Now, from this site status monitor, we’ll be able to see multiple perspectives of the devices. From one side, we can see a map, from another side, we can be able to see device details, so now we can be able to get the best of both worlds from being able to see all the information aggregated into a single space. Now, from the new devices that have been deployed, we can see that our interface link error chart is completely clear. We have zero errors that are populating, so that’s great. Our interface traffic charter showing us some peaks and valleys, interface utilization is giving us some information and we can quickly jump through any one of these configurations to see details around our devices.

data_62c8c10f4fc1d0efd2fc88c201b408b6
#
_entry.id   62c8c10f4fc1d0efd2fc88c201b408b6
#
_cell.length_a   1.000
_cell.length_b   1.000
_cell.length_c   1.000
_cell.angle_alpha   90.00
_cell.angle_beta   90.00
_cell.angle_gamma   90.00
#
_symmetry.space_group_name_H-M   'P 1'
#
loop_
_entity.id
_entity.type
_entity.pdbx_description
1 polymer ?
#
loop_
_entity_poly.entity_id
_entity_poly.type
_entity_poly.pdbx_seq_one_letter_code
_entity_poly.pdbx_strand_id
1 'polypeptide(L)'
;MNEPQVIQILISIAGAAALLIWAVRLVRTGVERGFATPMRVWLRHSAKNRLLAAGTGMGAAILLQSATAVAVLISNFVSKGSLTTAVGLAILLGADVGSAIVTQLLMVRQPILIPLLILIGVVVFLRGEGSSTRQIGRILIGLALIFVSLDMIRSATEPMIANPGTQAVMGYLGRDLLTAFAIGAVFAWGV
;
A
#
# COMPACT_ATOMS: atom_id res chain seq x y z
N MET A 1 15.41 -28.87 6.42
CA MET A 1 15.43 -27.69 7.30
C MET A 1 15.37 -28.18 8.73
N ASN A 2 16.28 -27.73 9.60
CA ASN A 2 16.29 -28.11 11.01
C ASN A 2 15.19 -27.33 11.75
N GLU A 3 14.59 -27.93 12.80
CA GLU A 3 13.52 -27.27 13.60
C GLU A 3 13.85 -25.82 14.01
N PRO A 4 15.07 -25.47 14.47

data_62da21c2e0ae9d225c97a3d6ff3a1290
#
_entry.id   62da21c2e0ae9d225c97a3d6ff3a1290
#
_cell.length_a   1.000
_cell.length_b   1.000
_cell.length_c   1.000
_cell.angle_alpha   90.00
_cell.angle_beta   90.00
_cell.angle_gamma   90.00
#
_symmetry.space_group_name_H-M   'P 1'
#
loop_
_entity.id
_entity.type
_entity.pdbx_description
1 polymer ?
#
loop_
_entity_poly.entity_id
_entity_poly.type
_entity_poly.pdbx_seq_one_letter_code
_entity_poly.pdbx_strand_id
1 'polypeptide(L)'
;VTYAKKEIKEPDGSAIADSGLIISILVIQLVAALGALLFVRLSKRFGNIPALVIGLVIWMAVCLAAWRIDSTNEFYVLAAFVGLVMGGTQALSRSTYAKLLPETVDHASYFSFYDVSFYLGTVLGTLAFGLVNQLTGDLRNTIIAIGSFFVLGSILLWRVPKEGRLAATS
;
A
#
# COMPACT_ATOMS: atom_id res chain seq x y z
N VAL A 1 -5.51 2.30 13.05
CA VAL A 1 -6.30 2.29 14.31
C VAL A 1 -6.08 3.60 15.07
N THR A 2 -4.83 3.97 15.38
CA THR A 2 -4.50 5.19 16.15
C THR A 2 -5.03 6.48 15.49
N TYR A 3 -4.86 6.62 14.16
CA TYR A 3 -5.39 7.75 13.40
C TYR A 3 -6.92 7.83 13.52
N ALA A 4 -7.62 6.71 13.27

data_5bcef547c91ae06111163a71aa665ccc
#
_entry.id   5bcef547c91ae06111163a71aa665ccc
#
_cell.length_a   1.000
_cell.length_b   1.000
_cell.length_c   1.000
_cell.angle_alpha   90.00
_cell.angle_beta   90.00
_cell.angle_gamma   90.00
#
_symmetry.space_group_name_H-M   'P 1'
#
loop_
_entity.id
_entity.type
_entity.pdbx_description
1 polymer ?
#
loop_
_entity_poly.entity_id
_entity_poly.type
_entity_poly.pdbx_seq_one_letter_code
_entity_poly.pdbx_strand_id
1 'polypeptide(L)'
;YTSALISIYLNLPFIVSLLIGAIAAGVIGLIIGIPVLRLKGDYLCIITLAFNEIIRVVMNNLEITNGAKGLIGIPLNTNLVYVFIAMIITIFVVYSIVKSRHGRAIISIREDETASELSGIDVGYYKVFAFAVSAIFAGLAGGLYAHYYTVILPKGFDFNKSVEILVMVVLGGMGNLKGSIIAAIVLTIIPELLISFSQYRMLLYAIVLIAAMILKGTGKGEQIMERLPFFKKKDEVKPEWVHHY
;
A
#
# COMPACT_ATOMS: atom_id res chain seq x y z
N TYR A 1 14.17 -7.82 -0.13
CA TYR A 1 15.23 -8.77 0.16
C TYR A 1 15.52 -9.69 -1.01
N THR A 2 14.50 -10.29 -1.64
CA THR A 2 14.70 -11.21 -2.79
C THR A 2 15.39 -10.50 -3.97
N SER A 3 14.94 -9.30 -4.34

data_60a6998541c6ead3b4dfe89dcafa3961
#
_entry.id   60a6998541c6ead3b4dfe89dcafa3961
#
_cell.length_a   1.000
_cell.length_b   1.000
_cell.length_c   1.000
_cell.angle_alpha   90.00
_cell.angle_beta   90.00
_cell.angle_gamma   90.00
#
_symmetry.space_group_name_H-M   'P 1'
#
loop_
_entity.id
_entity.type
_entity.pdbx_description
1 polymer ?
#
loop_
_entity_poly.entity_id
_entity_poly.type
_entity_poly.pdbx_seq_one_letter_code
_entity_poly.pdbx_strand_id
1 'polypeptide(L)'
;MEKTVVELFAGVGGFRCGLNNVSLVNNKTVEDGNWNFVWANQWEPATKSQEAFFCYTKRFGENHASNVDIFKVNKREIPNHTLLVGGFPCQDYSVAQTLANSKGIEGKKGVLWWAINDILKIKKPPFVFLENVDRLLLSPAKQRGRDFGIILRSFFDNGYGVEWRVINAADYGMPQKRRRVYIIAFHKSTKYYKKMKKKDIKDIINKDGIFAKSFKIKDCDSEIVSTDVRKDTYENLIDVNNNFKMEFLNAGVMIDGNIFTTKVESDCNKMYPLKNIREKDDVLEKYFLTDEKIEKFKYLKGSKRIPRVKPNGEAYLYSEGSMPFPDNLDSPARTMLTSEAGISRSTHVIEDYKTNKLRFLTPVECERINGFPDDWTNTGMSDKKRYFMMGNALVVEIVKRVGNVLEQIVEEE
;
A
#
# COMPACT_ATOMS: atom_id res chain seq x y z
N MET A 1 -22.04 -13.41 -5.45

We have data tables showing us the total number of neighbors that are up or down and the actual routing protocols and number of routes that are learned. Mac tables are available as well, along with routing tables, too. So we can really get some information out of our devices. This’ll generally take us quite a bit of time to be able to monitor, compile and then be able to document as well. Now, since we know that our network is working as expected, we can be able to round everything out with a final word document. So now we can actually export this information, get a final template, and then share this data. You’ll see the various widgets that we can export and be able to give us some really detailed information about our network.